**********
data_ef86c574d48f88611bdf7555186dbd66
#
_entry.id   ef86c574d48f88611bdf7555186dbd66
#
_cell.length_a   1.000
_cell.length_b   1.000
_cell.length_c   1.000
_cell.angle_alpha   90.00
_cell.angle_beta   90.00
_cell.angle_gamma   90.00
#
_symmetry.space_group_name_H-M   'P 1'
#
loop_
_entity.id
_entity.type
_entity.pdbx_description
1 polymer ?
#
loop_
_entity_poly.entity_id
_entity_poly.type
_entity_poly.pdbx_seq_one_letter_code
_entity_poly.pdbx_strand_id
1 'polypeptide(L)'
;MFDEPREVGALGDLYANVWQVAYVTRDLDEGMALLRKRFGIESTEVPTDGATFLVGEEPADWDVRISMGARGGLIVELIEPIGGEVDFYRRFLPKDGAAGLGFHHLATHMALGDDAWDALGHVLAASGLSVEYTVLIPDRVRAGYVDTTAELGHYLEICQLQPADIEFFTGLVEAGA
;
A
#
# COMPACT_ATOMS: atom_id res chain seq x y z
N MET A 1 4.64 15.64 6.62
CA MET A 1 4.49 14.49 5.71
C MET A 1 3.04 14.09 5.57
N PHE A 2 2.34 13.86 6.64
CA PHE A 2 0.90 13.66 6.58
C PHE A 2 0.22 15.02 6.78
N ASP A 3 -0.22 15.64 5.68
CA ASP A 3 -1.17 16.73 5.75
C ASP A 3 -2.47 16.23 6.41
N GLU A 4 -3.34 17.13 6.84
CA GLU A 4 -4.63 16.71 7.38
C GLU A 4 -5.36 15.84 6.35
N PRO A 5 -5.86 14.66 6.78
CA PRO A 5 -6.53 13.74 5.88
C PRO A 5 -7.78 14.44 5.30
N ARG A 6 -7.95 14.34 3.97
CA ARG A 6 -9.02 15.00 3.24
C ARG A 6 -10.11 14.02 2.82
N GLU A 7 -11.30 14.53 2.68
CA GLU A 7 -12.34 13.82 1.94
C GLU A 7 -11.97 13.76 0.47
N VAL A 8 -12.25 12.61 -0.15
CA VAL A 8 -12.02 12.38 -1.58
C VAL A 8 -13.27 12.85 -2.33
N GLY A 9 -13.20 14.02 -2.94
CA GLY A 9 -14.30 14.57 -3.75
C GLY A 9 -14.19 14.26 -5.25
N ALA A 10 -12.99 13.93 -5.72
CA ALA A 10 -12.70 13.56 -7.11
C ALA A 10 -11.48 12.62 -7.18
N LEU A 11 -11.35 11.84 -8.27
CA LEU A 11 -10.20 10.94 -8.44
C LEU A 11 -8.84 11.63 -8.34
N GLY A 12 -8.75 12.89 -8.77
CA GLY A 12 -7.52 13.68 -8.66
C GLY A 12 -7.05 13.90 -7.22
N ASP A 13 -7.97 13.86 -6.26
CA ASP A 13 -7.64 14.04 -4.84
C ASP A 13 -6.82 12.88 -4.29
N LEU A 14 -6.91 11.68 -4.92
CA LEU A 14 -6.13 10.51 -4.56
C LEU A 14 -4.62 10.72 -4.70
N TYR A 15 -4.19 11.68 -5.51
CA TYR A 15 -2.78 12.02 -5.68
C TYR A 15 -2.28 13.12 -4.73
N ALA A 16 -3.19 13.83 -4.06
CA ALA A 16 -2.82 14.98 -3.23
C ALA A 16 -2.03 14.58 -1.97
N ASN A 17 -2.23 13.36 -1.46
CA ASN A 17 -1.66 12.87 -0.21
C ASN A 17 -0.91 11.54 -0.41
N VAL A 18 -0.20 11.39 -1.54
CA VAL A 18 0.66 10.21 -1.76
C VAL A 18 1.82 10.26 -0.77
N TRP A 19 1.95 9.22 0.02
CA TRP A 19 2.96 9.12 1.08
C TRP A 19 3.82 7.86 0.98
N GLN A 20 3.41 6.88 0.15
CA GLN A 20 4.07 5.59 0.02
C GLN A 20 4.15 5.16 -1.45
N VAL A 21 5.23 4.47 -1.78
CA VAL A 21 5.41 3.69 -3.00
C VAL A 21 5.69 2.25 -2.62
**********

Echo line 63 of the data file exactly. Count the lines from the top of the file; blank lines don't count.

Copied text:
C LEU A 11 -8.84 11.63 -8.34